A conversation our GRC reps often report having with senior managers and executives goes something like this:
“I know we need a compliance program – but in reality, we’ve never had a serious breech or been investigated by a regulator. Our people seem to do the right thing – why distract the business with another round of training they don’t want, before we really need to?”
As a compliance professional, how can you answer that? Here is one way.
In some ways, compliance training is like insurance. If all is going well, consumers might lament the cost. However when disaster strikes and that consumer is saved by the assistance provided by their insurance provider, they will no doubt be thankful for their insurance policy. If you’re the consumer that chooses to run the gauntlet and save money by not taking out an insurance policy, you will be the one that suffers most if something does go wrong. It’s a classic case of ‘you don’t need it till you need it’.
That’s where the compliance / insurance similarities end – compliance training offers much more than an insurance policy. Yes – a legally authored and properly managed compliance program will help to protect companies against the fines, penalties and brand damage caused by compliance breaches. Yes – a legally authored compliance program will help company directors and executives avoid potential jail. Beyond this, a well-managed compliance program can help to drive improvements in staff performance, workplace culture and business operations, and ultimately help create value, decrease costs and increase profits for your organisation.
If the threat of personal fines, liabilities and even prison still isn’t enough to rouse your senior managers and company directors to get serious and motivated about your compliance program (really???) – then here are some real life examples of companies which have been charged and fined as a result of breaches of workplace laws.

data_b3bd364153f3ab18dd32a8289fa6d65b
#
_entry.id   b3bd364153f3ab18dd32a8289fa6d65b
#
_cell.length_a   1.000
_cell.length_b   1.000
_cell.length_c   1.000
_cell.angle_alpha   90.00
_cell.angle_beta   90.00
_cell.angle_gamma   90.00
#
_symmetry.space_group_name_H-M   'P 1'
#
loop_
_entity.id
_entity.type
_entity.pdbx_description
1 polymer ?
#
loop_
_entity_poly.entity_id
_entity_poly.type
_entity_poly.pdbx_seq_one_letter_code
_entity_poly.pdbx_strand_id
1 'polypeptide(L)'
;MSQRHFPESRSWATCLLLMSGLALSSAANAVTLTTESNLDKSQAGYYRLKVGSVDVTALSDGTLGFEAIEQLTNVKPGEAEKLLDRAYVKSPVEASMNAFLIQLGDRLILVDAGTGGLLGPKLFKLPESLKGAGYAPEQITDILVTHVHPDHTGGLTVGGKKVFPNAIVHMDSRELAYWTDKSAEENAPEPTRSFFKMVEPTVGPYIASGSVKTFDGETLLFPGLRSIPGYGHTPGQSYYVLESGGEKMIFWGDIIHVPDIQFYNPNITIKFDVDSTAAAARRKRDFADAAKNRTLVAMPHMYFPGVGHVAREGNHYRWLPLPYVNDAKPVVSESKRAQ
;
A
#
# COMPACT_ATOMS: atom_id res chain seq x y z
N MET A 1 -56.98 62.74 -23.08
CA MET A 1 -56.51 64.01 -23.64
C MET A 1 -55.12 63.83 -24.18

These are real companies who have been named and shamed to the national Australian audience. The laws mentioned below are topics that apply to all organisations and undertakings in Australia.
Example 1 – Competition and Consumer Law
An Australian electronics retail giant advertised in brochures that buyers of 3D televisions would be able to watch AFL and NRL grand finals in 3D, knowing 3D broadcasts were only available in six cities and used “fine print” exclusions. The Courts ruled a breach of competition and consumer laws, labeling their conduct as extensive, misleading and deceptive, characterised by blatant and deliberate disregard for the truth. Their company chairman insisted breaches were not intentional.
Outcome – Company was fined a total of $1.25 million; $500,000 over the 3D TV promotion, and $750,000 for contravention involving “fine print” advertising.
Additional Potential Civil Penalties – For Anti-Competitive conduct, the greater of: $10,000,000, three times the value of the gain made by the organisation from the breach, or 10% of the annual turnover of the organisation for the previous 12 months. For Misleading, Deceptive or Unfair Conduct: $1,100,000 for corporates and $220,000 for individuals.
Example 2 – Competition and Consumer Law